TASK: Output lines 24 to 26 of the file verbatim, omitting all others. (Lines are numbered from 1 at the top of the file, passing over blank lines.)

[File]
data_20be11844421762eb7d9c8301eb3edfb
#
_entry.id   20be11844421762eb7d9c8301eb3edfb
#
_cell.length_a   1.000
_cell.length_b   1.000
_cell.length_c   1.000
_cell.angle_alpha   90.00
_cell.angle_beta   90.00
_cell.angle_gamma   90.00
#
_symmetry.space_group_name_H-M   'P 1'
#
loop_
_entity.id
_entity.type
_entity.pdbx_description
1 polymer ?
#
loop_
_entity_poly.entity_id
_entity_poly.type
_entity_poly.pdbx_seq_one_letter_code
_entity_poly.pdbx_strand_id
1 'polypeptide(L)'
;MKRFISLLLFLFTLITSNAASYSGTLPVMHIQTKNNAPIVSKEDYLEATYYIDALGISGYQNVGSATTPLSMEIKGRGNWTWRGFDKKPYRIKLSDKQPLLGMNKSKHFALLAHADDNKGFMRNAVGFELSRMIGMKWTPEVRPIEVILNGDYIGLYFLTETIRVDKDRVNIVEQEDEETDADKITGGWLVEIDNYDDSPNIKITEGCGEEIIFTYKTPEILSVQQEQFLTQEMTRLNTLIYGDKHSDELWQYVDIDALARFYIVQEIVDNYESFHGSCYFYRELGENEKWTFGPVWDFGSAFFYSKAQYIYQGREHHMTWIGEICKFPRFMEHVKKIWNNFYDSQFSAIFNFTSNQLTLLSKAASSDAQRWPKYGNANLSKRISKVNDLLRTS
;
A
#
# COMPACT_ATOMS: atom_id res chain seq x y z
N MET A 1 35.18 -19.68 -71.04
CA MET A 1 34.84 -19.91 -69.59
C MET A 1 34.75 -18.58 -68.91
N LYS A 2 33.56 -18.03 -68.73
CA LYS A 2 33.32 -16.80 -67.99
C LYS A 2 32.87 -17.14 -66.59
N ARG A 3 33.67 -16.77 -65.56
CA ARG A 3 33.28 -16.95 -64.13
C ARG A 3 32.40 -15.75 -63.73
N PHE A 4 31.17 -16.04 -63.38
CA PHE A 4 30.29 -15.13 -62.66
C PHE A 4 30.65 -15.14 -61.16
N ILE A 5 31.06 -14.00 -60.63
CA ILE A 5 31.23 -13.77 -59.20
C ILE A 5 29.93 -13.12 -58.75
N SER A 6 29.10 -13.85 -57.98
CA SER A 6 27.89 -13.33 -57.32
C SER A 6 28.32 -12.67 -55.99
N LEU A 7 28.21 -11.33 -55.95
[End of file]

_entity_poly.pdbx_strand_id
1 'polypeptide(L)'
;MKRFISLLLFLFTLITSNAASYSGTLPVMHIQTKNNAPIVSKEDYLEATYYIDALGISGYQNVGSATTPLSMEIKGRGNWTWRGFDKKPYRIKLSDKQPLLGMNKSKHFALLAHADDNKGFMRNAVGFELSRMIGMKWTPEVRPIEVILNGDYIGLYFLTETIRVDKDRVNIVEQEDEETDADKITGGWLVEIDNYDDSPNIKITEGCGEEIIFTYKTPEILSVQQEQFLTQEMTRLNTLIYGDKHSDELWQYVDIDALARFYIVQEIVDNYESFHGSCYFYRELGENEKWTFGPVWDFGSAFFYSKAQYIYQGREHHMTWIGEICKFPRFMEHVKKIWNNFYDSQFSAIFNFTSNQLTLLSKAASSDAQRWPKYGNANLSKRISKVNDLLRTS